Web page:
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Intel Compute Stick Review

At CES 2015, Intel quietly announced its upcoming Bay Trail-based Compute Stick. Last week we got to check out a sample unit up close and personal.

Testing Methodology

In benchmarking the Intel Compute Stick, we had to borrow several different methods from some of our recent tablet and network tests. We also had to keep in mind that we're not dealing with a high-end system here. We kept our expectations reasonable, especially since this isn't a gaming device or workstation. If anything, what we'll really find out about the Compute Stick is that, rather than being a performance-driven device, it's really just a convenient way to add on some computing power to an existing television.

Video-wise, we used a 24 inch Asus VS247 HDMI display with the Compute Stick and plugged it into the back of the monitor to run the CPU, graphics and storage testing.

Network testing was done using the same Asus display, however we used a mobile cart to help test throughput at different distances between our reference ASUS RT-AC66U Dual Band router and an Ethernet wired ASRock VisionX Mini-PC (Core i7-4712MQ, AMD HD8850M graphics, 8 GB RAM, 256 GB SSD and 2 TB HDD).

For the Compute Stick's quad core Atom z3735F CPU, we used Primate Lab's Geekbench 3. Geekbench is a cross-platform benchmarking tool used to test CPU and memory performance. One of the grander advantages of using Geekbench is having access to the Primate Labs' large database of tested devices, including those running Windows, Apple and Android platforms. For Geekbench, we'll be looking at scores coming from its single- and multi-core tests using integer, floating point and memory workloads.

In order to test the Compute Stick's Samsung-based storage, we're using CrystalDiskMark to measure sequential and random read/write speeds.

We tested end-to-end Wi-Fi networking using PassMark's Advanced Networking module. Configured in a client/server configuration, the software is installed and started on each computer with one machine marked as a server and the second machine set up as the client. We used the default fixed block size of 16384 Bytes to send test TCP traffic from the Compute Stick to our test ASRock Mini-PC with the test results showing data received, data sent, average Kbits/sec and the CPU load. Since the Compute Stick only runs at 2.4 GHz, we restricted the other devices in the networking test to the same range.

Since the Intel Compute Stick is used primarily as a web browsing tool, we also ran BrowserMark, Peacekeeper and Octane to get an idea of how Internet Explorer and Google Chrome perform in comparison to other systems.

For comparison data, we used machines from the mobile realm, including:

  • Dell Venue 11 Pro (Processing, Storage, Web Applications);
  • Lenovo Thinkpad 10 20C1 (Processing, Storage, Web Applications);
  • HP Elitepad 1000 G2 (Processing, Storage, Web Applications);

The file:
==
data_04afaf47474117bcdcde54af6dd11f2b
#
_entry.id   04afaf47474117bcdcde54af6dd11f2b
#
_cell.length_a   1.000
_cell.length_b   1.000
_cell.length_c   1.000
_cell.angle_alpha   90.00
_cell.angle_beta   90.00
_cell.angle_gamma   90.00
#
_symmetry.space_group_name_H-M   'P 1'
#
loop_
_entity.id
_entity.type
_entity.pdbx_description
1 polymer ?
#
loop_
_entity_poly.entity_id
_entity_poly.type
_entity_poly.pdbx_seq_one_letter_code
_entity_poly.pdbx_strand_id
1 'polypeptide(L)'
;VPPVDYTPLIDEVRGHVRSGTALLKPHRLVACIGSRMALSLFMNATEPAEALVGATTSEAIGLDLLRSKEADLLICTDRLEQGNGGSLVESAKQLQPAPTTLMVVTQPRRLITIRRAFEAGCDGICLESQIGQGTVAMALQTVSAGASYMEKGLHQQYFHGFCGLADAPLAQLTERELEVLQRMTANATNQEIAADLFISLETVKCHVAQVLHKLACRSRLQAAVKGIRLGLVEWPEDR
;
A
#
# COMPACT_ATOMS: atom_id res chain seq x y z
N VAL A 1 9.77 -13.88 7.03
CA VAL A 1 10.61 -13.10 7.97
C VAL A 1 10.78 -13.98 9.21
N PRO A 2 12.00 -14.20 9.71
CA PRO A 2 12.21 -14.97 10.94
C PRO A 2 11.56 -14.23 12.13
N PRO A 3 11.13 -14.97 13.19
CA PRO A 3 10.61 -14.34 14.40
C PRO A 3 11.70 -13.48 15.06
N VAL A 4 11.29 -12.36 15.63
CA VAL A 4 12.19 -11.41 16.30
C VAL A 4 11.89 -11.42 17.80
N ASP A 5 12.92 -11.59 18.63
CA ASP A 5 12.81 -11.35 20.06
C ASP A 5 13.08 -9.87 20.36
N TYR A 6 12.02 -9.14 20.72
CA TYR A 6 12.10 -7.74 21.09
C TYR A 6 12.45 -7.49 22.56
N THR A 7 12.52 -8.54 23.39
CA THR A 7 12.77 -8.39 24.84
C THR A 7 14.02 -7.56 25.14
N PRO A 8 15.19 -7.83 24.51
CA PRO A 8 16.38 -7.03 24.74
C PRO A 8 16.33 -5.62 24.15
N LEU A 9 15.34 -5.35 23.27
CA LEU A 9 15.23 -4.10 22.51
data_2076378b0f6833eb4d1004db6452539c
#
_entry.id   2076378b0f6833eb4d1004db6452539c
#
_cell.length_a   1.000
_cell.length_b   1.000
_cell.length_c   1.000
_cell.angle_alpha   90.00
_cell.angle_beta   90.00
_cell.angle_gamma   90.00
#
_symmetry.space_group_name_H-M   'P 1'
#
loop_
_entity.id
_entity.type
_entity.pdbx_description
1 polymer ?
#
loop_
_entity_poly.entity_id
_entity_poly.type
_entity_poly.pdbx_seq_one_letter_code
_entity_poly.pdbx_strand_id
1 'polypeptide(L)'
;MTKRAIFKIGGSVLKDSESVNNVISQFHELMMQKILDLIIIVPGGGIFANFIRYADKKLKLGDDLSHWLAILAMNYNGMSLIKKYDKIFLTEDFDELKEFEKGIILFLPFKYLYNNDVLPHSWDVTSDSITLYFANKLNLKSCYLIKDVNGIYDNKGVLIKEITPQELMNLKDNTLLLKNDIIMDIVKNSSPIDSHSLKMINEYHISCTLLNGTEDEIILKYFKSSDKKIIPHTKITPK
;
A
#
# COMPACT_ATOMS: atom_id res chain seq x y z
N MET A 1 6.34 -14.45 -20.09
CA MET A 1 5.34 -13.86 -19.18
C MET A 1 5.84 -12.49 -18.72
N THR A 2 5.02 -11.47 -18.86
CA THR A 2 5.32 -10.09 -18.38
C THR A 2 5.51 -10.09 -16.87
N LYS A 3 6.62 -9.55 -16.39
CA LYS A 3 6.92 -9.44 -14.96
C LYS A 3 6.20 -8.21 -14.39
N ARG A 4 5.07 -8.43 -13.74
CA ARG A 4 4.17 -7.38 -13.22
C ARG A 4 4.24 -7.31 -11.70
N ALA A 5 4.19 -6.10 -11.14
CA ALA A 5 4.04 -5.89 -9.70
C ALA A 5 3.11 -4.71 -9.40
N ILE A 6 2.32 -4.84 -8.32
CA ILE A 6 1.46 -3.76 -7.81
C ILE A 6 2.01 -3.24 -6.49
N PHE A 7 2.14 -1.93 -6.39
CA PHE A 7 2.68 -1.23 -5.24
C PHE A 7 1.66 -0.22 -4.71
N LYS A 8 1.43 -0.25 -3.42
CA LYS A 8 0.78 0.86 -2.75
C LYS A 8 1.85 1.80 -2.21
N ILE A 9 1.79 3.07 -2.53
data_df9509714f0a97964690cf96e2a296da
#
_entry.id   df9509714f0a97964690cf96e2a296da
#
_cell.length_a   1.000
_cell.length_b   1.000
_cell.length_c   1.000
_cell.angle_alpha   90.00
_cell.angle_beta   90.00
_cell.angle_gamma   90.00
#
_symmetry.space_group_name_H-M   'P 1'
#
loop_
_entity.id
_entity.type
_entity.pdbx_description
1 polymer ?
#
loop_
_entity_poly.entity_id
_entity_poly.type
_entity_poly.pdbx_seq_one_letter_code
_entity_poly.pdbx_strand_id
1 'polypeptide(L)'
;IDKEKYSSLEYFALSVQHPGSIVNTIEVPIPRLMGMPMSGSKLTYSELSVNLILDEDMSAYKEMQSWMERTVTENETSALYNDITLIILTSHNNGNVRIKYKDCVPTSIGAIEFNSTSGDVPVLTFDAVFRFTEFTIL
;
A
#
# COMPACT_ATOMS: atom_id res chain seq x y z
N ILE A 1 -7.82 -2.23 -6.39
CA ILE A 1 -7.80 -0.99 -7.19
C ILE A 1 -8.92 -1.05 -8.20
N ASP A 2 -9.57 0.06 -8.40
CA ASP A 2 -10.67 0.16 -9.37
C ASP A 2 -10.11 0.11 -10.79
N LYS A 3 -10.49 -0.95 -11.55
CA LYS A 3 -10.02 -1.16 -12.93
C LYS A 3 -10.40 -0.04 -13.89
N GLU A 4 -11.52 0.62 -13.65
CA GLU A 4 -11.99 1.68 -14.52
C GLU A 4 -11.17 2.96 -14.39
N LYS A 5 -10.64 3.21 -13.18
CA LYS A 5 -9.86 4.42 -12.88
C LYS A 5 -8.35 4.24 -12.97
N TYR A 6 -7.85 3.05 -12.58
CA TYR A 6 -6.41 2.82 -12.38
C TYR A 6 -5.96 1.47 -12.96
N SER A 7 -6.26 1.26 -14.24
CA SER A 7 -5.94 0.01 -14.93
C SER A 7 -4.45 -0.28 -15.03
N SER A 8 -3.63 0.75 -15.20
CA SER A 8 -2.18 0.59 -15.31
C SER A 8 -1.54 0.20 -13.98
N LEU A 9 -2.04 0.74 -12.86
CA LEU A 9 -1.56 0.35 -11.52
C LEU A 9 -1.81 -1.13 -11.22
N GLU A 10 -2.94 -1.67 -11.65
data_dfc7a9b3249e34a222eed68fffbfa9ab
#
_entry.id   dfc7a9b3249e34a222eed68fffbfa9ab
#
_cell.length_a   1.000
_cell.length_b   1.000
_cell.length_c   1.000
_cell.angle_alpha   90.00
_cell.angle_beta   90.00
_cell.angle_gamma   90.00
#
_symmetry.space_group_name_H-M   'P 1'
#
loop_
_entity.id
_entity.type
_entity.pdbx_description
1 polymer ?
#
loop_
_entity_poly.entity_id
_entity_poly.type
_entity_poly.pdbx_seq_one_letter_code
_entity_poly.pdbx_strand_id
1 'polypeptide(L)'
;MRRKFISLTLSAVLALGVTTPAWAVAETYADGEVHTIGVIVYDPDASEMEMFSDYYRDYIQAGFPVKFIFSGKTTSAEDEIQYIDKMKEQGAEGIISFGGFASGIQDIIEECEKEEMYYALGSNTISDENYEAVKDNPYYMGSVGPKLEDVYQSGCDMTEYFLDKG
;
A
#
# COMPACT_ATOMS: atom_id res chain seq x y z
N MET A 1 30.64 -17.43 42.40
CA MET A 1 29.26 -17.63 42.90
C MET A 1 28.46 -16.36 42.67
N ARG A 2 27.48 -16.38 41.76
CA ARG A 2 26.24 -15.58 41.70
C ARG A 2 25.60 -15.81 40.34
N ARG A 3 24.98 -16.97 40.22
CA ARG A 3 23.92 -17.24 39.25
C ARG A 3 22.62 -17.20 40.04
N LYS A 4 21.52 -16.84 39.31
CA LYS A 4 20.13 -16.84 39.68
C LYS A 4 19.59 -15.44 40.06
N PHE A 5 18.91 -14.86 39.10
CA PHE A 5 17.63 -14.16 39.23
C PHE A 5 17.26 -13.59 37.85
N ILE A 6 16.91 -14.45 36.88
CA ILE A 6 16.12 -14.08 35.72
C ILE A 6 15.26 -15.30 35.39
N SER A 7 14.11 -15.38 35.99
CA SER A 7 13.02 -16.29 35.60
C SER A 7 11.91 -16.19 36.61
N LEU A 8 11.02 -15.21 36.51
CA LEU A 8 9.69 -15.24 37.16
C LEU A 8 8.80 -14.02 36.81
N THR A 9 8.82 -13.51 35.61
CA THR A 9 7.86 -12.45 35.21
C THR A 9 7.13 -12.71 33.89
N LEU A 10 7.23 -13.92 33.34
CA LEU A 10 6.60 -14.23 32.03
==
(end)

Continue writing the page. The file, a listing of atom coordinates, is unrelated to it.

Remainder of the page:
• Sony Vaio SVSS13112FXS with a Linksys AE3000 N900 USB Wi-Fi adapter (Networking);
  • Samsung ATIV Smart PC 500T (Networking).

As mentioned earlier, we're not expecting astronomical results from the Compute Stick. We chose the Dell, Lenovo and HP tablets because their components help us get to closer to an "apples to apples" type comparison. For networking, we used another Atom based tablet and a regular laptop with a Wi-Fi adapter, because they would have 802.11n Wi-Fi capability similiar to the Compute Stick's.

  • John Philips
    Would like to see the Ubuntu stick performance...
    Reply
  • elbert
    I would like to see xbmc performance. I would also like to see if the stick can both run playon server and watch playon on this single device.
    Reply
  • TechyInAZ
    Thx for the review Tom's Hardware!

    No matter how slow that usb "PC" is, it's still amazing that you can run a computer off a single little thumb drive shaped device and doesn't have problems even overheating.

    I think this stick is designed more for demo purposes. Demonstrating that technology is advanced enough now that we can pack PC's in form factors unimaginable a few years ago.
    Reply
  • John Philips
    Probably it could be faster with Enlightenment Desktop.Or one day somebody can put Windows xp or anything else...
    Reply
  • americapat
    why a fan? Strange that the networking sooo slow, shouldn't be par with Samsung ATIV Smart PC 500T? Price a little high too.
    Reply
  • Shankovich
    Can't use WiFi and Bluetooth at the same time...............................
    Reply
  • uzm
    Does it support uhd/4k tvs?
    Reply
  • mapesdhs
    "... single channel DDR3L running at 1333 GHz ..."

    Really? Can they put that in next-gen GPUs? ;)

    Overall, I don't see the attraction over a normal HTPC, and in time TVs
    are going to become more than quick enough to run general apps. Wouldn't
    surprise me if the next move with TVs is to integrate a small PC inside
    them somehow, assuming TV makers see a market for it.

    Ian.

    Reply
  • StarBound
    I'm curious as to the light gaming this can deliver.
    Reply
  • zodiacfml
    Pricey. The Linux version price is more logical yet it could have at least have 5Ghz WiFi.
    Only small business can appreciate this for signage/display purpose. For home, you're better off with a Windows based tablet with HDMI output.

    Reply